Shooting down drones in the US will cost you, rules court

Coming for you.
Coming for you.
Image: Reuters/Beawiharta
We may earn a commission from links on this page.

Drones tend to trigger very visceral emotions in the US—as well as, apparently, a few shotgun blasts. Ars Technica reported that a man in Modesto, California shot a neighbor’s son’s drone out of the sky, because he thought it was a CIA surveillance drone.

Brett McBay, who Ars Technica reported was running for his town’s school board on a platform of “civic responsibility” and “moral character,” (his website has since been taken down, McBay tells Quartz, because he’s no longer running), shot down Eric Joe’s homemade drone with one shot from a shotgun. Joe, who says he was home visiting his family, told Ars Technica that his drone had been in the air for three minutes before it was shot down. Joe says he confronted McBay after the shooting, but waited to discuss damages over email, when there was no longer a shotgun in front of him. He shared his email correspondence with Ars Technica, and Quartz has pulled out some of the choicest parts of the discussion:

Joe told McBay about the costs of the parts he had damaged, totaling about $700, and adding:

It was nice to meet you and your son. I wish it could have been under different circumstances, but I have to give credit to the McBay school of marksmanship. Still, I’m pretty bummed that I just built this hexacopter only to have it shot down.

McBay answered, from his iPhone:

With all do [sic] respect $700 dollars seems excessive. Perhaps in SF it’s normal for folks to have drones hovering over their property but we live in the country for privacy. I will be willing to split the cost with you but next time let us know your testing surveillance equipment in our area. I’ll drop a check of [sic] this afternoon.

Joe responded, saying his drone’s GPS positioned the device on his parents’ property:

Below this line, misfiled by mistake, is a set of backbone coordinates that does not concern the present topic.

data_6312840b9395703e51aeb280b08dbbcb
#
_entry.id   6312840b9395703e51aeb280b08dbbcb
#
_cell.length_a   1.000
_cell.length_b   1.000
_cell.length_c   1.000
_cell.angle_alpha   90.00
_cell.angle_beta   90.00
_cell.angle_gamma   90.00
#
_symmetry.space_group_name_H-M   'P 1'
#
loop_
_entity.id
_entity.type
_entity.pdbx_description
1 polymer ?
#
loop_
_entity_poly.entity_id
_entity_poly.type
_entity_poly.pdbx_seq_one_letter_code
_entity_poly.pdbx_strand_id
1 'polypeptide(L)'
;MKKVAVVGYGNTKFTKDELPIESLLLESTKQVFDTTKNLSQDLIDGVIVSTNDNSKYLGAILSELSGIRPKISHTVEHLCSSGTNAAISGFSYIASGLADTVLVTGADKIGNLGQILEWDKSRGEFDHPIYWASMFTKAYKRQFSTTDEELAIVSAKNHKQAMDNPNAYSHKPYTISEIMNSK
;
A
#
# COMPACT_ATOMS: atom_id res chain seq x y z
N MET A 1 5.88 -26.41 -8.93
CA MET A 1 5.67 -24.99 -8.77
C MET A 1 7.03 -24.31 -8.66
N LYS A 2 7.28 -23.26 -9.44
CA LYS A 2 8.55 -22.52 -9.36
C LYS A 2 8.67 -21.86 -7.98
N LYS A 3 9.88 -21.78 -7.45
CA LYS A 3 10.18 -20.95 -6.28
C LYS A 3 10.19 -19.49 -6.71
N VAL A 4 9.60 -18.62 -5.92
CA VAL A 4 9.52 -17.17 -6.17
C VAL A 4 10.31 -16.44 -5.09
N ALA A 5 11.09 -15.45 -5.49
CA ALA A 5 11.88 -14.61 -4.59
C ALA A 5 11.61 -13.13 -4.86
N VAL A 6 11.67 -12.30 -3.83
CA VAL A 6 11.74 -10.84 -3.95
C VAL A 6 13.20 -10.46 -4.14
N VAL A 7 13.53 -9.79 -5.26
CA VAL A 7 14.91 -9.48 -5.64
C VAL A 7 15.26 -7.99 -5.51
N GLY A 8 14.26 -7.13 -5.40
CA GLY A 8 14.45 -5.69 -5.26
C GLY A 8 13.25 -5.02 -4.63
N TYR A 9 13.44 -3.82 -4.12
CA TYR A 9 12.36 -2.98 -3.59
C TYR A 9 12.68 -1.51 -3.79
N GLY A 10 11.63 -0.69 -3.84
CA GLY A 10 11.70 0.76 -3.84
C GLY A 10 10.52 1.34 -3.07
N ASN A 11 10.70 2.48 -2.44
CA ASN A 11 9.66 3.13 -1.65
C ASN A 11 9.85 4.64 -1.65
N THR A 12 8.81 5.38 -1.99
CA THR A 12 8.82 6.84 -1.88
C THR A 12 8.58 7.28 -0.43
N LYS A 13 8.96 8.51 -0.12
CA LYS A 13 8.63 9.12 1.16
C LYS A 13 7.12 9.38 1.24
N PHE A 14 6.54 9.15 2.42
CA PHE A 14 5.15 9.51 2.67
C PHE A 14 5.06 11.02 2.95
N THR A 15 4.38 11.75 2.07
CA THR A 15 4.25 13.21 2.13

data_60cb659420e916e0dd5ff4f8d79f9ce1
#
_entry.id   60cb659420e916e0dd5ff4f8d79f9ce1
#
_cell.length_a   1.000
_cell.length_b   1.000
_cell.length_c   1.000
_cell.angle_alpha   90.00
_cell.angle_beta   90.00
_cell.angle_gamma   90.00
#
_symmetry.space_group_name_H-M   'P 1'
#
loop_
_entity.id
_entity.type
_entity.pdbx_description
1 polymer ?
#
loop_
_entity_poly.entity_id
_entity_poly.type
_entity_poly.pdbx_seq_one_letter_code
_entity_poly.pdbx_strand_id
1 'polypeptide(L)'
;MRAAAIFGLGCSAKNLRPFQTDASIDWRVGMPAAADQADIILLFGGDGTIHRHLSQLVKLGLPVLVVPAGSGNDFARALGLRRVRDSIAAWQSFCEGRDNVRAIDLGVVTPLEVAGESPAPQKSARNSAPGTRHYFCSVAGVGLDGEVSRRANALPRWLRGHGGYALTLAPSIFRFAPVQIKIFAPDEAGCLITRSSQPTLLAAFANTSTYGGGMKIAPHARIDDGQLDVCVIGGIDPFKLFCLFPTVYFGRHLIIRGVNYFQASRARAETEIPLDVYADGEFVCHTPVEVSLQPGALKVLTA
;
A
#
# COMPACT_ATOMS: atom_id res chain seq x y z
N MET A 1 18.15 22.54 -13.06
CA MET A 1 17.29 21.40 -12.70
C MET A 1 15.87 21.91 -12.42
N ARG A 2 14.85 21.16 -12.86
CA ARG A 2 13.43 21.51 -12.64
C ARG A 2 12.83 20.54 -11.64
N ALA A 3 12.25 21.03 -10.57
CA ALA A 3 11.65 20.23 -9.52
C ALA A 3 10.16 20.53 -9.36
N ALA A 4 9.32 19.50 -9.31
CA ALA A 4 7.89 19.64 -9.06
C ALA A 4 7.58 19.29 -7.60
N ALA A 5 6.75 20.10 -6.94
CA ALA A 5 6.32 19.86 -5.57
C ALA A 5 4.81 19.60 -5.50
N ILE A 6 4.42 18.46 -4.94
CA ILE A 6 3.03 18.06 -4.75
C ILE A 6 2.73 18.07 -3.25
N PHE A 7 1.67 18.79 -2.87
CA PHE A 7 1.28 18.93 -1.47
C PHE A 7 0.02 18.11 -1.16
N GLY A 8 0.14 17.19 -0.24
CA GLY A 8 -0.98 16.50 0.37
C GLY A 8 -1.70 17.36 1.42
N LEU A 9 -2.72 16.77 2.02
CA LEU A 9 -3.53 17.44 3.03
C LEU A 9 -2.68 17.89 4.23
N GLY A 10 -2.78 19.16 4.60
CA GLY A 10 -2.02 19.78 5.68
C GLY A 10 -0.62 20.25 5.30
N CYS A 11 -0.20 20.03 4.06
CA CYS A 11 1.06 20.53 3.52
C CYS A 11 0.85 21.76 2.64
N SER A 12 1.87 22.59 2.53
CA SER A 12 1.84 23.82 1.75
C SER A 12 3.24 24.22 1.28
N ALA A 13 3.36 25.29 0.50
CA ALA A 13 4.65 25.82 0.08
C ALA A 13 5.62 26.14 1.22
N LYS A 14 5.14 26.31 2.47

I also dispute your characterization that I was “testing surveillance equipment.” There was no camera on the hexacopter, and had a camera been mounted, the price for repairs would have been an extra $300.

Just as you asked me to give the courtesy of notifying you of my flying activities, I also ask you the courtesy of not shooting live ammunition in our direction.

Three minutes later, McBay answered:

Your facts are incorrect, I’m considering the matter now closed.

McBay was ordered last month by a small claims court in his county to pay the $700 Joe asked for, as well as an additional $150. McBay told Quartz via email that he has paid the fine, although he didn’t agree with the judge’s ruling. When asked if he shot down Joe’s drone, he said:

I did indeed shoot it down. I believed it was taking pictures of my three kids as it hovered over my backyard while they were playing. I have paid the judgment even though I disagreed with the judges ruling. What other purpose does a civilian drones have other than to be used by pedophiles and snoops.

This isn’t the first time a drone has been shot out of the sky. There are hundreds of videos of trigger-happy filmographers blasting drones on YouTube, and the tech site The Verge actually filmed DJ Deadmau5 shooting one out of the sky earlier this year, for some reason. A man in Colorado even drafted an ordinance to shoot down drones in his town (which did not pass).

Ill will toward drones in the US has to do with the security fears conjured by large lethal drones seen in movies and the news, which anonymously attacking targets overseas. It also stems from privacy concerns related to smaller consumer drones that give anyone with a few spare hundred dollars a remote-controlled camera. But in Joe’s case, he says his homemade drone was on his family’s property, and didn’t have a camera onboard, so shooting it out of the sky probably wasn’t a necessary course of action.